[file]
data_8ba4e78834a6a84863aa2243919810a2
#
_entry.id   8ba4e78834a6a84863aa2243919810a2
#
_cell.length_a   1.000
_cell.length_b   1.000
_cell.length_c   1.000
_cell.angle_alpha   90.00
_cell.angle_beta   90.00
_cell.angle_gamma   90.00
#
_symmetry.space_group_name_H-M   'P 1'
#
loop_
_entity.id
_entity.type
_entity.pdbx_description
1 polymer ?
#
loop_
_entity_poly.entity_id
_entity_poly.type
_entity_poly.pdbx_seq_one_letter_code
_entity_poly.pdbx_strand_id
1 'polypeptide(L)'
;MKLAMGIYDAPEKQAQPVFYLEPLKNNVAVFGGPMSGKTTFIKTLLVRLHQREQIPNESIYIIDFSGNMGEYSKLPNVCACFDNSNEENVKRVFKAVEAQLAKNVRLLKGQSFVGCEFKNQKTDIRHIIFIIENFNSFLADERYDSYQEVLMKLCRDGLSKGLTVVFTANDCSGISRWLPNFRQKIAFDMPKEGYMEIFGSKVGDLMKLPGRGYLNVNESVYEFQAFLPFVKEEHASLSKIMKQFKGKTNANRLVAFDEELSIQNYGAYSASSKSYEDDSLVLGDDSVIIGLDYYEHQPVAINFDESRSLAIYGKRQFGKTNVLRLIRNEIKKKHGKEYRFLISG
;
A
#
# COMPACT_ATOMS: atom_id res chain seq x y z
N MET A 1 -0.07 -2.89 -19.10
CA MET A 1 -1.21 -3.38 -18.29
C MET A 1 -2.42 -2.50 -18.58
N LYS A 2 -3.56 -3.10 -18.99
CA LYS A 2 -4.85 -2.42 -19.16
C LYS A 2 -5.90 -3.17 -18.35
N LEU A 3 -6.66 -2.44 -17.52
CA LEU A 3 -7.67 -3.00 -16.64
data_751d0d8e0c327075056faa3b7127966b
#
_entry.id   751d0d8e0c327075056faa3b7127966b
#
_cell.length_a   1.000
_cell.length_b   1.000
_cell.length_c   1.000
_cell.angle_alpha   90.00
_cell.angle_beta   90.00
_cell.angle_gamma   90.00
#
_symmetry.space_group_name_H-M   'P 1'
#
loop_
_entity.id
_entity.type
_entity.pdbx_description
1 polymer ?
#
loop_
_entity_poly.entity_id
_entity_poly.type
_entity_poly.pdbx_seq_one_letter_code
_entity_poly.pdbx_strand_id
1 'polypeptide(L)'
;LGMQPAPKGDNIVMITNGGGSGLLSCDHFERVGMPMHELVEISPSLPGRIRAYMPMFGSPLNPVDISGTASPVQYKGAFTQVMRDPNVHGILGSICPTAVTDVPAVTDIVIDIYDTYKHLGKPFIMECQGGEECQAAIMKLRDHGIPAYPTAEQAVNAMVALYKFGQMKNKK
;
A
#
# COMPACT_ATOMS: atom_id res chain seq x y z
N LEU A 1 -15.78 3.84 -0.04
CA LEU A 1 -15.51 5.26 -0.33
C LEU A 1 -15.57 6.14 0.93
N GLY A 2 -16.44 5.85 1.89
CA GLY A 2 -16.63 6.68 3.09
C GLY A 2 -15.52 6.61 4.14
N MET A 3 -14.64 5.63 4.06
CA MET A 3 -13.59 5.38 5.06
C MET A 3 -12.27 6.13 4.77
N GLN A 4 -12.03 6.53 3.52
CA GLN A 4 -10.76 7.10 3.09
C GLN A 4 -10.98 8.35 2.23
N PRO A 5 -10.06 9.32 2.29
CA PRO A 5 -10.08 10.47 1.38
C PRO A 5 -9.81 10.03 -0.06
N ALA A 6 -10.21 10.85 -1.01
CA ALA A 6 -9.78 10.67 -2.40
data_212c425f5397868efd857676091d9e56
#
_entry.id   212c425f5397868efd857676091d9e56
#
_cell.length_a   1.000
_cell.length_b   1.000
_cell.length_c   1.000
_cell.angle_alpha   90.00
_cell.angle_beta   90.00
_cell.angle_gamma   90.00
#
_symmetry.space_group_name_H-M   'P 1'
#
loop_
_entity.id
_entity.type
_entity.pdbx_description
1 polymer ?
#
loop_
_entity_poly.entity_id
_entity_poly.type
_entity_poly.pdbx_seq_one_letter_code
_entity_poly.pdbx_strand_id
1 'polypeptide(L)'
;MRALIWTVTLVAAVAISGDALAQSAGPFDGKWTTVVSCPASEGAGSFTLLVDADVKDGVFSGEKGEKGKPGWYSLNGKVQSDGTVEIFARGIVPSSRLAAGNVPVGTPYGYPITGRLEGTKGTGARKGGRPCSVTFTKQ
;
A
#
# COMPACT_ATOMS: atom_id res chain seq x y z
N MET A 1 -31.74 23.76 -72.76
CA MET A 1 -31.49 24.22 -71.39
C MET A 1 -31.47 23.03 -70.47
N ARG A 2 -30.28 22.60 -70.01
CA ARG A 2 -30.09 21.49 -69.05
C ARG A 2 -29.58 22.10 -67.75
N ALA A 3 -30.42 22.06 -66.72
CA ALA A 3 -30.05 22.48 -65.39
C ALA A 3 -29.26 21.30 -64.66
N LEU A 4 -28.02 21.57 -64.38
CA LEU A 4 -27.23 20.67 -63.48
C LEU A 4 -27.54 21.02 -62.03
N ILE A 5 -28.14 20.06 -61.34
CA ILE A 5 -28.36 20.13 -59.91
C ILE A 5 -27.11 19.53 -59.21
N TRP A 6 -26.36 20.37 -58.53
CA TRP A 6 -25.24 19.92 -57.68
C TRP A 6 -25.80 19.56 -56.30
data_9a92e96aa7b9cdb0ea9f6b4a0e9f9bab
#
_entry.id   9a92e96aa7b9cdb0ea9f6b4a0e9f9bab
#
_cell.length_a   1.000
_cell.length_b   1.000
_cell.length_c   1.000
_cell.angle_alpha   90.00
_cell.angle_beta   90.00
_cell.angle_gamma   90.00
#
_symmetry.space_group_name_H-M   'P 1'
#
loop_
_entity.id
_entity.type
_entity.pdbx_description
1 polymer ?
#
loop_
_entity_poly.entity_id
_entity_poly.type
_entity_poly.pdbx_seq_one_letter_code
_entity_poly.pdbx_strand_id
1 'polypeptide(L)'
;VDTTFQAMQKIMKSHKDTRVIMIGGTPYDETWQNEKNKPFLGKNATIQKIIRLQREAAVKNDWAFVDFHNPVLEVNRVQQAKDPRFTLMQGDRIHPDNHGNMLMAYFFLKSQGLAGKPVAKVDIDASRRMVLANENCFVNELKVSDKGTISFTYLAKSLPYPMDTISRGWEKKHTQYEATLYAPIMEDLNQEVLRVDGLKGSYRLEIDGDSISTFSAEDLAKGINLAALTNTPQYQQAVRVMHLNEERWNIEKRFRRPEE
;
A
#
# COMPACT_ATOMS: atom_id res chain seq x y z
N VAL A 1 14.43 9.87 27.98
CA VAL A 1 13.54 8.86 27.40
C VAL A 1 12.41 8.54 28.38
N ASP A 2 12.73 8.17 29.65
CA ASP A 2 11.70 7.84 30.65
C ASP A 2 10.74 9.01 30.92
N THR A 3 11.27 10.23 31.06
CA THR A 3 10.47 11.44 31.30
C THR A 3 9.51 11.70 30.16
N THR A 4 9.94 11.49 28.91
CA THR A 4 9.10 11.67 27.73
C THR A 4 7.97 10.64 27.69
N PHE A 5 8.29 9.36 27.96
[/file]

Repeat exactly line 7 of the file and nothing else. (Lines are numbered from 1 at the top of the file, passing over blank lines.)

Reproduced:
_cell.length_c   1.000